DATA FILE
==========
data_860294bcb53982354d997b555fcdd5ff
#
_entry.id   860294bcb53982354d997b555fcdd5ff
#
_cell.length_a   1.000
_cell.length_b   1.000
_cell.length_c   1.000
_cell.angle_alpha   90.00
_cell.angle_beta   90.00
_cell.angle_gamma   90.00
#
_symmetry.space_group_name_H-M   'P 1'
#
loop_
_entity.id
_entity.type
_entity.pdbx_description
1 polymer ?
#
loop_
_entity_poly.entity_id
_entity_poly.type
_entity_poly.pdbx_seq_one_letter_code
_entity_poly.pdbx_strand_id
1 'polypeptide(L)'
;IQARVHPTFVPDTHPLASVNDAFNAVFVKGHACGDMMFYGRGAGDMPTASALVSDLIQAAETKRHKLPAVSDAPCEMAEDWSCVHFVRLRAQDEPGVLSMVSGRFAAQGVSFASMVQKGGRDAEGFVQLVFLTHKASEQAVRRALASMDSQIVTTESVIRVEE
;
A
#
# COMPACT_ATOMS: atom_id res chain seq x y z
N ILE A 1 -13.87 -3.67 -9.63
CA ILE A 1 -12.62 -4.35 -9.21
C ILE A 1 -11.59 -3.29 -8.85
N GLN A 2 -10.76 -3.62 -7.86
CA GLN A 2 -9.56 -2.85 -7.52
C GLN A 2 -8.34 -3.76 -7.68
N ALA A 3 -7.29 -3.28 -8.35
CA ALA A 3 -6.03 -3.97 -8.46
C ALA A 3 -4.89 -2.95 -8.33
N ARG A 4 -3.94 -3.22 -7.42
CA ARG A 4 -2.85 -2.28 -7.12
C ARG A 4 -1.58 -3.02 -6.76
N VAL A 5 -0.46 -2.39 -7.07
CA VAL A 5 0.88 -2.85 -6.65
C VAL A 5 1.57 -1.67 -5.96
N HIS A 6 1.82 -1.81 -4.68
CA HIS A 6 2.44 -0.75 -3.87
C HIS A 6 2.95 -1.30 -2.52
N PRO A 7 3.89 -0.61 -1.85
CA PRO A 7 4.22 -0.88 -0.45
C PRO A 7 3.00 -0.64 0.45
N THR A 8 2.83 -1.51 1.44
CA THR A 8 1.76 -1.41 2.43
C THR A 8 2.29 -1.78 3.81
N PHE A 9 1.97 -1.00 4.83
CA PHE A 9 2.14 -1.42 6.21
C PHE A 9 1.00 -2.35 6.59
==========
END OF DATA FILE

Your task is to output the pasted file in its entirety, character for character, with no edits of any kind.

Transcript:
data_860294bcb53982354d997b555fcdd5ff
#
_entry.id   860294bcb53982354d997b555fcdd5ff
#
_cell.length_a   1.000
_cell.length_b   1.000
_cell.length_c   1.000
_cell.angle_alpha   90.00
_cell.angle_beta   90.00
_cell.angle_gamma   90.00
#
_symmetry.space_group_name_H-M   'P 1'
#
loop_
_entity.id
_entity.type
_entity.pdbx_description
1 polymer ?
#
loop_
_entity_poly.entity_id
_entity_poly.type
_entity_poly.pdbx_seq_one_letter_code
_entity_poly.pdbx_strand_id
1 'polypeptide(L)'
;IQARVHPTFVPDTHPLASVNDAFNAVFVKGHACGDMMFYGRGAGDMPTASALVSDLIQAAETKRHKLPAVSDAPCEMAEDWSCVHFVRLRAQDEPGVLSMVSGRFAAQGVSFASMVQKGGRDAEGFVQLVFLTHKASEQAVRRALASMDSQIVTTESVIRVEE
;
A
#
# COMPACT_ATOMS: atom_id res chain seq x y z
N ILE A 1 -13.87 -3.67 -9.63
CA ILE A 1 -12.62 -4.35 -9.21
C ILE A 1 -11.59 -3.29 -8.85
N GLN A 2 -10.76 -3.62 -7.86
CA GLN A 2 -9.56 -2.85 -7.52
C GLN A 2 -8.34 -3.76 -7.68
N ALA A 3 -7.29 -3.28 -8.35
CA ALA A 3 -6.03 -3.97 -8.46
C ALA A 3 -4.89 -2.95 -8.33
N ARG A 4 -3.94 -3.22 -7.42
CA ARG A 4 -2.85 -2.28 -7.12
C ARG A 4 -1.58 -3.02 -6.76
N VAL A 5 -0.46 -2.39 -7.07
CA VAL A 5 0.88 -2.85 -6.65
C VAL A 5 1.57 -1.67 -5.96
N HIS A 6 1.82 -1.81 -4.68
CA HIS A 6 2.44 -0.75 -3.87
C HIS A 6 2.95 -1.30 -2.52
N PRO A 7 3.89 -0.61 -1.85
CA PRO A 7 4.22 -0.88 -0.45
C PRO A 7 3.00 -0.64 0.45
N THR A 8 2.83 -1.51 1.44
CA THR A 8 1.76 -1.41 2.43
C THR A 8 2.29 -1.78 3.81
N PHE A 9 1.97 -1.00 4.83
CA PHE A 9 2.14 -1.42 6.21
C PHE A 9 1.00 -2.35 6.59